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I am trying to decide whether to just use individual tables with more fields for storing posts, pages and events or using tables with basic fields plus having EAV tables as well for fields that are optional. Also EAV would allow to add more 'attributes' to each entity without actually changing the database at all (just changing the application code slightly).

However, what I am worried about is performance. Would EAV decrease performance in such scenario (storing data like events)?

Also, is it worth adding an EAV table like event_meta to the database just in case I will need to add extra fields/attributes to the model later on (when specs change and the system has to be expanded)?

Currently I can think of two options:

  1. Not using EAV tables and just having single tables for each entity type (posts, pages and events) and having all data (about 15 fields) in the entity table.

  2. Use EAV tables to store optional data that is not usually entered by users (this would prevent the entity tables from having many empty fields) but store all required and crucial data in the entity tables.

Also, for option two I might actually be able to just have one generic table 'posts' to instead of 3 tables posts, pages and events and just use more attribute-value rows in the EAV table (and have a type field in the posts table). However that would probably reduce the performance even more.

Option 1 is much easier to implement. However option 2 might make it easier to extend the entities in the future as database would not have to ever be adjusted.

Another important thing to consider is performance. What happens when we have millions of rows in the events_meta. Every time someone would view an event the application would have to perform queries on both tables which would be quite big and I am afraid that would reduce performance.

So which option should I use for my situation?

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Do not build a database in your database. The performance will suck and so will the code to manage it. Attributes that drive application logic should be real columns in the database on the appropriate table with a name matching their purpose. Use an EAV when you need to support an arbitrary number of user-defined attributes that are transparent to your application.

Schema changes are a part of database application maintenance. Attempting to avoid it leads to madness.

  • Thank you for your answer. So if in the future I need to add a few more columns to extend functionality, it would still be better then EAV? For instance, if a table has 1 million records, adding 5 optional fields to the events table will add 5 million empty fields to the database. Using EAV would add 0 empty fields. This is the only concern I have. Do you think even in this situation it would still be better to add columns to the appropriate table then to just add a event_meta table? – alwaysStuck Aug 6 '14 at 15:58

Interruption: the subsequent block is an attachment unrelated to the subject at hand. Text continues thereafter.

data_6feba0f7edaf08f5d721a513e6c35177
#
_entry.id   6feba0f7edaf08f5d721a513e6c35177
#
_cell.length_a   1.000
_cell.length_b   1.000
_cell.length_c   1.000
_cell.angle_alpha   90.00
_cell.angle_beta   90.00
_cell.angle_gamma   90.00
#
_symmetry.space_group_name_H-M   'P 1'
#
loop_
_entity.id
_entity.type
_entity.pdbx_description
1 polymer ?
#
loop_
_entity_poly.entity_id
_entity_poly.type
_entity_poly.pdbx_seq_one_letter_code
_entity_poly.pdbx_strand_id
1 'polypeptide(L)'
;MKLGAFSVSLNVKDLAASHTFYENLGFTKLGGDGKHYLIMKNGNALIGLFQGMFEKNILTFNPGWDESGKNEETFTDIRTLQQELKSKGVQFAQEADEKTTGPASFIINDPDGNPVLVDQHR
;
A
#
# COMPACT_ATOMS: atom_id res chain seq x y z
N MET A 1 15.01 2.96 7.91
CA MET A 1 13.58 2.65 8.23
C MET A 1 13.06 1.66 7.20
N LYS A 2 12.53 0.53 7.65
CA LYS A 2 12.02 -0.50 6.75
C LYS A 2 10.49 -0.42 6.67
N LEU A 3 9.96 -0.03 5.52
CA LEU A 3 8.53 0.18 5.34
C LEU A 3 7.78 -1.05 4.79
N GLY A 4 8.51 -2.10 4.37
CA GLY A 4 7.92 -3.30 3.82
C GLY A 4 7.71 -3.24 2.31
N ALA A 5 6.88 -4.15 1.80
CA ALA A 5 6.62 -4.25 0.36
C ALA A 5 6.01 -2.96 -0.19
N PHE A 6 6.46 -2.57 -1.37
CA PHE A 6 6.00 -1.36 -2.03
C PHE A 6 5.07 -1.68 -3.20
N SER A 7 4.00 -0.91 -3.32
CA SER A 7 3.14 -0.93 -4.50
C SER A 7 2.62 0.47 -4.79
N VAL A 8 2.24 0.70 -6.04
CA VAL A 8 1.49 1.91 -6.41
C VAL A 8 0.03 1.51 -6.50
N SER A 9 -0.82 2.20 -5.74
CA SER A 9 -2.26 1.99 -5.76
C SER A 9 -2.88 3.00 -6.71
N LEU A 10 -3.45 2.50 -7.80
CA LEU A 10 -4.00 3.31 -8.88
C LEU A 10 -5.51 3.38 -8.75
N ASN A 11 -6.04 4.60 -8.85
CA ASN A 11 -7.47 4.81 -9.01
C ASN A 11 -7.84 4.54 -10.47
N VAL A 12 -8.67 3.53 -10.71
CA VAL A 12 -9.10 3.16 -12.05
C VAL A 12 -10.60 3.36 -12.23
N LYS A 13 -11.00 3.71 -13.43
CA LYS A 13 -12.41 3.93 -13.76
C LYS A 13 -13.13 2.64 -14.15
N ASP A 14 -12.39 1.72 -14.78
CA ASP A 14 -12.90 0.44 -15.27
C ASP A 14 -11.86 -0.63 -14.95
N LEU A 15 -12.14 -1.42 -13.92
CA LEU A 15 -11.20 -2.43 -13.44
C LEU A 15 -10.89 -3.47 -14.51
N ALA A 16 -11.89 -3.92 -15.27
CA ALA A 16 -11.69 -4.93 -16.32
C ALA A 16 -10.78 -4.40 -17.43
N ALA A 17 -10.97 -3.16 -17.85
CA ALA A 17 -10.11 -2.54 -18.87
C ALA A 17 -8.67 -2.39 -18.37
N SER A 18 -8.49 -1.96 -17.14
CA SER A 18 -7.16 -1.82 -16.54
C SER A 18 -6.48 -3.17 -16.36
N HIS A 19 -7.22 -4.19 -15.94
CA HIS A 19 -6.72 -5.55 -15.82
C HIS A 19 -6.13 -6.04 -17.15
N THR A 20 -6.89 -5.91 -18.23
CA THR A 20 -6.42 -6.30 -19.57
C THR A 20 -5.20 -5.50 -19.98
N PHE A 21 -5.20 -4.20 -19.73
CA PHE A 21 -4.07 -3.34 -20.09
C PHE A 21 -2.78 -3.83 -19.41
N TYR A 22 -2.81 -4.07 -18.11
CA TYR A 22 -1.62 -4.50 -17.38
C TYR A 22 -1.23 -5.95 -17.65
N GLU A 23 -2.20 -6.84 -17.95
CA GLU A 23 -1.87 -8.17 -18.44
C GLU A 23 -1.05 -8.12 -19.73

• @alwaysStuck If you want to use relational databases, you should adhere to normal forms. If you want to use no-sql databases, that are key-value-based, non relational type of databases, you can do as you are proposing here. Also a great number of optional fields in an entity is a bad design, indicating an extra entity is needed. For example a doctor-guild-number in the person table will be empty for almost everyone, a doctor-table with a one-one relationship with person should hold all attributes only applicable to doctors. – Tulains Córdova Aug 6 '14 at 16:07
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    @alwaysStuck: There's nothing wrong with using a SQL database table as a Key/Value store or EAV, if Key/Value or EAV are the right tools for the task. – Robert Harvey Aug 6 '14 at 16:44
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    @alwaysStuck -- one thing we've used successfully for things like this would be to have an extra metadata field that is just a serialized object. The key caveat there is it works great if you never, ever need to query on the contents. – Wyatt Barnett Aug 6 '14 at 16:54
  • @alwaysStuck: existing table rows are not modified when a new column is added to the table. – kevin cline Aug 6 '14 at 16:59
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I agree with @kevin cline. We should have fixed and logic governing fields as Columns rather than attributes as we can easily optimize the performance having these fields as columns (indexing etc.). Now a days Performance is much more important than storage (storage is becoming cheaper), so we need to build our design which gives best performance. From my experience I feel we should make the fields as Attributes only if there is rapid requirement of creating new fields in Application OR if we need to log the actions at each Attribute\Field level. Unless until we do not have any one the above 2 special requirements we can always go with Normal Architecture (Not EAV)

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The old saying is "you can put the logic in the code, or you can put it in the database" - the best choice is driven from the requirements. If the prime value of your app is to be totally flexible to the "user defined fields" concept, then go EAV for sure. On the other hand, however, as far as performance goes, if your DB is indexed & configured appropriately, 5 million rows is not a big deal - I've managed apps with hundreds of millions of rows of data in the healthcare industry. When the indexes/config are where they should be, even 300 million rows works quickly (except for batch loads :) ). Check out https://en.wikipedia.org/wiki/Entity–attribute–value_model

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